My hands gently pawed at the dark dirt, hunting out the roots of a gnarly weed. Although fairly shallow, the root bulb reached several feet, causing me to yank and pull and yank some more. At last, the entire plant relinquished its grasp on the earth and came out smoothly.
With the moist dirt between my fingers, I knew I made the right decision in taking the next step in my food journey.
Only two weeks earlier, I watched Glass Walls, a PETA film documenting slaughterhouses and the animal cruelty occurring on factory farms. The film gets its name from Paul McCartney’s quote, “If slaughterhouses had glass walls, everyone would be vegetarian.” With its imagery of sawed off beaks; twitching and bloody cows and animals covered in their own feces, the piece is extremely powerful.
The film bore witness to hard-to-stomach evils. Work boots stomped out the lives of turkeys. Men slammed piglets into the ground, killing them with their aggression. And workers crammed so many chickens into one small cage, the hens can’t even spread their wings.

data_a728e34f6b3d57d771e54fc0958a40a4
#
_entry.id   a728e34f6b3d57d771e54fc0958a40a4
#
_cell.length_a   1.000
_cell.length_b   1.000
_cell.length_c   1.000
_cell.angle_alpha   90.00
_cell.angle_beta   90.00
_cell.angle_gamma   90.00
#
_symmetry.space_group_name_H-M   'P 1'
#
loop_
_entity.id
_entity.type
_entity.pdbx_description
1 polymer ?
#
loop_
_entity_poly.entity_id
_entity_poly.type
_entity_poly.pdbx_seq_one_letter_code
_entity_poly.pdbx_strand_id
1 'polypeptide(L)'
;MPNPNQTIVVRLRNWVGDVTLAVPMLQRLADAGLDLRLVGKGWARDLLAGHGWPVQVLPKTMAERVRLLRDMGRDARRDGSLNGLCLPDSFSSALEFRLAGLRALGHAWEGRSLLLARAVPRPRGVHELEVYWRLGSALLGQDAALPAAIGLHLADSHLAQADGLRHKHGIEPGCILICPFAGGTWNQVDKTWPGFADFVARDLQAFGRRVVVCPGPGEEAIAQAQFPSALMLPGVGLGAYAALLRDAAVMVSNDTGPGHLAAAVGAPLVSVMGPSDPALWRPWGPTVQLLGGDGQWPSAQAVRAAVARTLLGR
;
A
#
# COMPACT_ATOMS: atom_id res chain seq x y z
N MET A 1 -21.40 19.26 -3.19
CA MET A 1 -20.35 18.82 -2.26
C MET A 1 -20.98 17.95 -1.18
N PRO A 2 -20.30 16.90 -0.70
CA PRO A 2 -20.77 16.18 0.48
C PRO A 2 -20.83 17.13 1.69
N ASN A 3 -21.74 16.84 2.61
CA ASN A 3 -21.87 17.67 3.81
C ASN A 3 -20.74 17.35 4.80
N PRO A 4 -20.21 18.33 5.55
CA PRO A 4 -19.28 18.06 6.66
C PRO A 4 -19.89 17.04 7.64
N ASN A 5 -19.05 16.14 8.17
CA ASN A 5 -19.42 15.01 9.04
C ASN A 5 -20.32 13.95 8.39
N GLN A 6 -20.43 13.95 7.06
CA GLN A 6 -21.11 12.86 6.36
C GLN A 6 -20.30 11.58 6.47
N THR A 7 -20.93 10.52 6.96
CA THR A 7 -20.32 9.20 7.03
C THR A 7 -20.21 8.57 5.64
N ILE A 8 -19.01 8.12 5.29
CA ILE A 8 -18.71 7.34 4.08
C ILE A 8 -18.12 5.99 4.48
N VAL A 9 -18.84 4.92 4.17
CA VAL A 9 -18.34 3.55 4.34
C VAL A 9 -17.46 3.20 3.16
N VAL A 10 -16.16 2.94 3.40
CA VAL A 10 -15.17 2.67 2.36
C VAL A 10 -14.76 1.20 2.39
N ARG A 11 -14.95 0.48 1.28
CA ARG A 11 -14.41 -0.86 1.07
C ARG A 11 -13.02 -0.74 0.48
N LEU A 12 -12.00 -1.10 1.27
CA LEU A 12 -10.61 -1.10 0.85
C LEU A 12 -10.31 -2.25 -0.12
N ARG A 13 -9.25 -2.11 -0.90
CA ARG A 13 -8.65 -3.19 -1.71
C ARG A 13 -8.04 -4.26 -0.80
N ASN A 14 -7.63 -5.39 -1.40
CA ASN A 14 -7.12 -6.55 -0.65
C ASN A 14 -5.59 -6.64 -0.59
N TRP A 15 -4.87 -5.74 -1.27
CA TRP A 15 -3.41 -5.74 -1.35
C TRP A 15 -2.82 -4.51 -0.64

In fact, the piece was so persuasive, I vowed to eliminate factory farmed meat from my diet immediately. Although I wasn’t a big meat eater before, it’s still going to be a challenge. No more steakhouse filets or quick-and-easy fast food cheeseburgers. No more grocers chicken or, gulp, Thanksgiving turkey.
I went in search of a respectful way to incorporate meat into my diet that didn’t include snacking on maltreated animals that had been force-fed an unnatural diet of corn and antibiotics.
However, the more research I conducted, the more I realized I needed to questions all of my food choices—not just the meat. Micheal Pollan’s Omnivore’s Dilemma, made me question not only my animal-based proteins, but everything I put into my body. If it’s processed, what are its ingredients? If it’s not, where does it come from?
I needed to develop a connection with my food and make informed decisions instead of ignorant ones.
This need for a relationship with my food brought me back to the garden. We have an extremely small plot in our backyard where we’ve grown a few select veggies, but my recent readings have persuaded me to expand it into three larger sections.
Now that I’ve finally removed those pesky roots, I can start.